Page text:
A capital gain or loss normally only occurs when a property is actually sold. However, there are instances where a property may be deemed to be sold. That is, you must treat the situation as if you have actually sold the asset at fair market value (FMV). Some types of deemed dispositions:
Income Tax Act s. 39(1)(a), 248(1)
Securities are transferred from a non-registered investment account into a registered retirement savings plan (RRSP), registered disability savings account (RDSP), tax-free savings account (TFSA), or registered retirement income fund (RRIF). In this case, the deemed proceeds will be the market value of the securities at the time of transfer to the registered account. Note that if a loss has occurred in the transfer to an RRSP, RDSP, TFSA or RRIF, it will not be deductible for tax purposes. See our article Transfer shares to a registered account, but not at a loss.
Income Tax Act s. 69(1)(b)(ii)
Property is gifted to a third party. In this case, the property is deemed to have been sold at its fair market value at that time. See our articles Are Gifts or Inheritances Taxable? and Attribution Rules re Gifts, Transfers, or Loans to a Spouse or a Related Minor Child - links below. When property is sold non-arm's length for no proceeds or for less than market value this can result in double taxation.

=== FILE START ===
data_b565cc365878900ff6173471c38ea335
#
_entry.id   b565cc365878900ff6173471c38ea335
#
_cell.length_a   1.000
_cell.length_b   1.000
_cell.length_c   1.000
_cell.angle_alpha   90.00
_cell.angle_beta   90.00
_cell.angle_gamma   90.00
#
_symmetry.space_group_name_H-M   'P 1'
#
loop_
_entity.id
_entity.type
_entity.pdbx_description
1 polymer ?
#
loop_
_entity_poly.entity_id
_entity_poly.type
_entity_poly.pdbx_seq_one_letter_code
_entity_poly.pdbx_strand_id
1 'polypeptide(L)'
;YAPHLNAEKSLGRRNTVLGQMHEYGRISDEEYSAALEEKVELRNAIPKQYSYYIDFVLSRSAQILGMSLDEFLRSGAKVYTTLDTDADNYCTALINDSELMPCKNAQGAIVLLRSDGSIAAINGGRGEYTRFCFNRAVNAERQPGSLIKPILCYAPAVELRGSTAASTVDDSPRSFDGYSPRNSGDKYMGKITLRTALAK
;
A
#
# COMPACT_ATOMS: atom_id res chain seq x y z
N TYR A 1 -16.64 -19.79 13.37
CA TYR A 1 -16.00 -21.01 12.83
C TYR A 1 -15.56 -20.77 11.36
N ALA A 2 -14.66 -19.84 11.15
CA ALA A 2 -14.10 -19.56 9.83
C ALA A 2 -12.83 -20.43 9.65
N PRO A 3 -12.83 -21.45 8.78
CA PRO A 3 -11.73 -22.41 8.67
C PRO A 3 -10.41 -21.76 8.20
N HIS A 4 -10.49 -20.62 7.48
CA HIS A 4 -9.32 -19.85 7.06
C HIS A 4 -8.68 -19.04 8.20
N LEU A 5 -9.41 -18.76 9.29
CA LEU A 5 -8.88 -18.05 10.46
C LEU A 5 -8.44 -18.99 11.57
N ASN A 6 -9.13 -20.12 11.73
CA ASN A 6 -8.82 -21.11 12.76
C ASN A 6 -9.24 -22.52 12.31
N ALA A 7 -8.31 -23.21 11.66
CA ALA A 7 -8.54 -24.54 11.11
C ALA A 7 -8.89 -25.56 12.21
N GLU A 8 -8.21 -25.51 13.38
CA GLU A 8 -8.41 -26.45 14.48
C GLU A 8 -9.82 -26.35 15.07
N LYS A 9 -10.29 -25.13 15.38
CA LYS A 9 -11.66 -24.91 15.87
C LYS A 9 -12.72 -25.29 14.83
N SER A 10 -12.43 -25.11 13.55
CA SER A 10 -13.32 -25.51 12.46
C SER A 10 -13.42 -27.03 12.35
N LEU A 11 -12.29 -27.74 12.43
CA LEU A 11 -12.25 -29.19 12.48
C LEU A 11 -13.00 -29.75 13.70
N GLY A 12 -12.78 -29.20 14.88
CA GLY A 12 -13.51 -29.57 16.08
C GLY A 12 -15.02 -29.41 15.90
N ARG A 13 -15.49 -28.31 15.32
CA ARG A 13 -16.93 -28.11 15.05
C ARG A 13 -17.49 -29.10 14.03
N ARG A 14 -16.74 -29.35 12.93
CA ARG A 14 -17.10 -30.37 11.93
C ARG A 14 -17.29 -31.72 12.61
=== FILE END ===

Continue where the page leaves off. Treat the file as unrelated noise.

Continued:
Use of property changes from personal use to business or investment use, or vice versa. Again, the property is deemed to have been sold at its fair market value. An example is a personal residence being converted to a rental property, or a rental property being converted to a personal residence. However, there are special rules for determining the FMV / new cost basis of depreciable property when personal use property such as a principal residence is converted to a rental property. See our article on Change in use of real estate.
Income Tax Act s. 128.1(4)(b)
A taxpayer ceases to be a resident of Canada for tax purposes. Certain properties are excluded, and in some cases where capital gains occur, a tax payment can be delayed until the property is sold. See our article Leaving Canada (Emigrating From Canada).
Income Tax Act s. 70(5)-(10)
When an individual dies, all of their capital property is deemed to have been sold immediately prior to death for proceeds equal to the fair market value of the property, as per s. 70(5)(a) of the Income Tax Act.
See our article on Capital Losses, which explains the special tax treatment for capital losses in the year of death.
See our Wills and Estates page.
Canada Revenue Agency (CRA) Resources
Revised: October 01, 2022
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